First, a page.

These days we’ve all become social media reporters thanks to mobile, but what’s really good social media reporting look like?
Social media reporting is something we are all doing unconsciously. We all have the potential to be a journalist now that technology has evened the playing field between reader and reporter. Originally I wanted to be a journalist. I was editor of my high school newspaper, an editor and writer in college, but then I found what I’m passionate about now. Marketing and advertising employee facets of journalism in their campaigns, you could say journalism is a cousin to marketing and advertising. I’m used to doing spur of the moment social media work because of my background, but for those who are new to it, here are my fail safe tips for good social media reporting:
1. Quality Over Quantity
Don’t sacrifice quality for speed. You’ll most likely be representing a brand, celebrity, or an entity other than yourself online, so make sure that what you share adds value to the image of the brand. Share above average moments from the event. Don’t feel like you have to be sharing 50+ photos and videos. You want to make your perspective of the event memorable, so choose carefully before clicking share/upload.
2. Make Updates Feel Up To the Minute
Be as fast as you can capturing and sharing video and photos. It’s an exhilarating feeling for both the online audience and you the social media reporter. Why would it take 6 hours or even 20 hours to have content uploaded? There’s value in suspense, but don’t lose your chance at getting exposure during the event either. Not to worry if you can’t upload a short 10-30 second video in less than a minute. Remember, quality, memorable content is the most important objective.
3. Write Short But Informative
Know the hashtag(s) being used for the event, so your content is easy to find and informs the audience of how to follow along. Even if you’re just tweeting out information, make it as short and informative as possible. Clarity is next to godliness after all. That doesn’t mean losing personality. Consider the headline styles from the old newspaper days of the 1930-40’s that felt action packed, and let that spirit influence the words you choose. You’ll make what photo or video your sharing jump out at viewers even more.
4. Get Lost in the Moment
Be a part of the crowd, get a sense of where the center of the event is and where you need to be to capture the unexpected. You never know who you will meet, so don’t be shy to ask questions and chat with people. You might learn something that will help you better capture the event from the audience’s perspective. For those who can’t be there, they will appreciate your work if it makes them feel like they were there. You do that by being in the moment.
5. Don’t Keep Your Head Down Too Long
When I looked at the photos and videos that were taken from the event I attended yesterday, my head was down in almost all of them. Timing is everything in most cases, so you might find yourself in the middle of writing a pithy tweet as a photographer flashes his camera bulb. Just remember to not be too glued to your phone or equipment. A part of being in the moment is enjoying the even at hand. So remember to keep your head up when you can.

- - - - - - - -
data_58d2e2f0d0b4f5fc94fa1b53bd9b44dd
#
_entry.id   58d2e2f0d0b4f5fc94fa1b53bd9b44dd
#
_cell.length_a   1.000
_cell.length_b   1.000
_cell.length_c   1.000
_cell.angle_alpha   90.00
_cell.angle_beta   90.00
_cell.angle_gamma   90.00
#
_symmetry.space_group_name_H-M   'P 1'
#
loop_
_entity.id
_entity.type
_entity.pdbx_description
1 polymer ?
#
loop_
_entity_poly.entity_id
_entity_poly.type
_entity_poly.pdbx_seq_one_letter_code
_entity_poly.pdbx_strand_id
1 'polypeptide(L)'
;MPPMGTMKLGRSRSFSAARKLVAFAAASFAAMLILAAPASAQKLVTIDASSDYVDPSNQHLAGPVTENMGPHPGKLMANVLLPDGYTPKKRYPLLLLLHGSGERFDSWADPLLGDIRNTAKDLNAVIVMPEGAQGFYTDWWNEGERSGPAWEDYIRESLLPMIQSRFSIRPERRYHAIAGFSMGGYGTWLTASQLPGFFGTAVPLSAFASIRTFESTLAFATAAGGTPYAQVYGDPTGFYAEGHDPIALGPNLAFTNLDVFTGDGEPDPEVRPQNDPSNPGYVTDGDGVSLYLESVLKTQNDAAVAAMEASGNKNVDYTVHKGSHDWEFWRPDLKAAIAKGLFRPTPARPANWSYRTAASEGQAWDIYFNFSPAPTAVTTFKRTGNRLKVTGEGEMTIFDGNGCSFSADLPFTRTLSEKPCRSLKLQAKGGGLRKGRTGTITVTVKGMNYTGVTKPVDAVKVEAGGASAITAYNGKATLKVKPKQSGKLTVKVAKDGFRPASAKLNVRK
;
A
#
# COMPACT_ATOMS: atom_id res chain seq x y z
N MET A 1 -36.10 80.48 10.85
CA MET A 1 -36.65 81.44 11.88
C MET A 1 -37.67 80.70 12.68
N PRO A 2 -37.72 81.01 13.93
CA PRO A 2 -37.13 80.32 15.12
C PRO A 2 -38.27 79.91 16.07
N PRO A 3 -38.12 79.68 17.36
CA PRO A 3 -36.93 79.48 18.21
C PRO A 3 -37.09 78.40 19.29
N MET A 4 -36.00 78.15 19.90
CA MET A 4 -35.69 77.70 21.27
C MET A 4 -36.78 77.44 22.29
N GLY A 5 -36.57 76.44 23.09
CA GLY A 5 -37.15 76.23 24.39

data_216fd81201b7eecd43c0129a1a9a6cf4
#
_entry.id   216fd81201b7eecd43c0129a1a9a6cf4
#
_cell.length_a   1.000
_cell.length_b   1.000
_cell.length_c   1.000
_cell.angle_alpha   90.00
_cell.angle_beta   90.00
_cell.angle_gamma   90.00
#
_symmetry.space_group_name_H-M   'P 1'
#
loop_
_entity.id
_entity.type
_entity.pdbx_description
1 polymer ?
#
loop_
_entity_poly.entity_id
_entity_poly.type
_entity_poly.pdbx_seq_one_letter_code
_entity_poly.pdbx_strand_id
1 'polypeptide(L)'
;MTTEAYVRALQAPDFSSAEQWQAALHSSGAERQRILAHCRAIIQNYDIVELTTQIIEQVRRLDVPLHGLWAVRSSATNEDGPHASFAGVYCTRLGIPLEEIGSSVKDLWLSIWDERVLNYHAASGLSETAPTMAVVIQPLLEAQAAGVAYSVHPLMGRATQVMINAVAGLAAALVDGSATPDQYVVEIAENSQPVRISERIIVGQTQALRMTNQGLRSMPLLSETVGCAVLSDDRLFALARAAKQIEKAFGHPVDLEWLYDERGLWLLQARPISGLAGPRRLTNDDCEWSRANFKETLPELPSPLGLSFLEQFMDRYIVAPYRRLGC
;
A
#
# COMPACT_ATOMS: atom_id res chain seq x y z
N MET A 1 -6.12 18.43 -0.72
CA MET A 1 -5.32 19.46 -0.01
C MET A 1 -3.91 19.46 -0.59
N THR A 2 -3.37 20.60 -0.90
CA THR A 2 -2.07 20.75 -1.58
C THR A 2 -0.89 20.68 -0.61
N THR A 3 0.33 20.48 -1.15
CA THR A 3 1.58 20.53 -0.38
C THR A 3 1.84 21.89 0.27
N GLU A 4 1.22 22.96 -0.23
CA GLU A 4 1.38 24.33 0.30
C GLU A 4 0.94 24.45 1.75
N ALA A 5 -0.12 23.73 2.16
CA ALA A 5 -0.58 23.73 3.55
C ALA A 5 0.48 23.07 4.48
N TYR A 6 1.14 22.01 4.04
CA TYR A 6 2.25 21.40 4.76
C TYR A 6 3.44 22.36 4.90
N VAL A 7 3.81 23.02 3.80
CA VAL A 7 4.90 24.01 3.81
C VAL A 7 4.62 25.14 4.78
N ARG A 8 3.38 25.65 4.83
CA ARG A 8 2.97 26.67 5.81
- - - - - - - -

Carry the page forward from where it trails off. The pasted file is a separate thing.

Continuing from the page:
The reason I wrote this was because an opportunity arose where I got to do some social media reporting close to home. Eric & Kathy is one of the most popular radio shows in the Chicagoland area, on 101.9FM (The Mix). Eric & Kathy came up with a March Madness bracket in which Chicagoland Suburbs competed. The winning suburb was announced on Monday, and happens to be next door to the town in which my husband and I live. Hearing that there was a presentation of the trophy happening this week on Wednesday, my eyes lit up.
I thought it would be a great opportunity to be a part of something fun and local, and a great way to show how much the small business my husband and I run loves to support local communities.
It was really interesting listening to the radio show on my way to the event, which was held at Orland Park Civic Center. Eric and Kathy were not going to be there, but their traffic reporter Melissa and social media manager Chris were going to be there. As I was driving I’m hearing Melissa on the phone with Eric and Kathy saying how they’ll be getting to the Civic Center soon, and I’m thinking “oh my gosh! I’m the road too!” Silly I know, but it was cool too. A part of being human is community, and events are great opportunities for participating in something bigger than yourself.
In the end, social media reporting is like archaeology, you are chronicling a moment in time as it happens that will tell the story of that civilization. It’s a far more important job than we realize. Years from now we’ll look what was shared on social media and it will inform how we see what it means to be human and how to live fuller lives. Our social media footprints will also inform how we cover events in the future, so that they are as compelling and memorable as possible.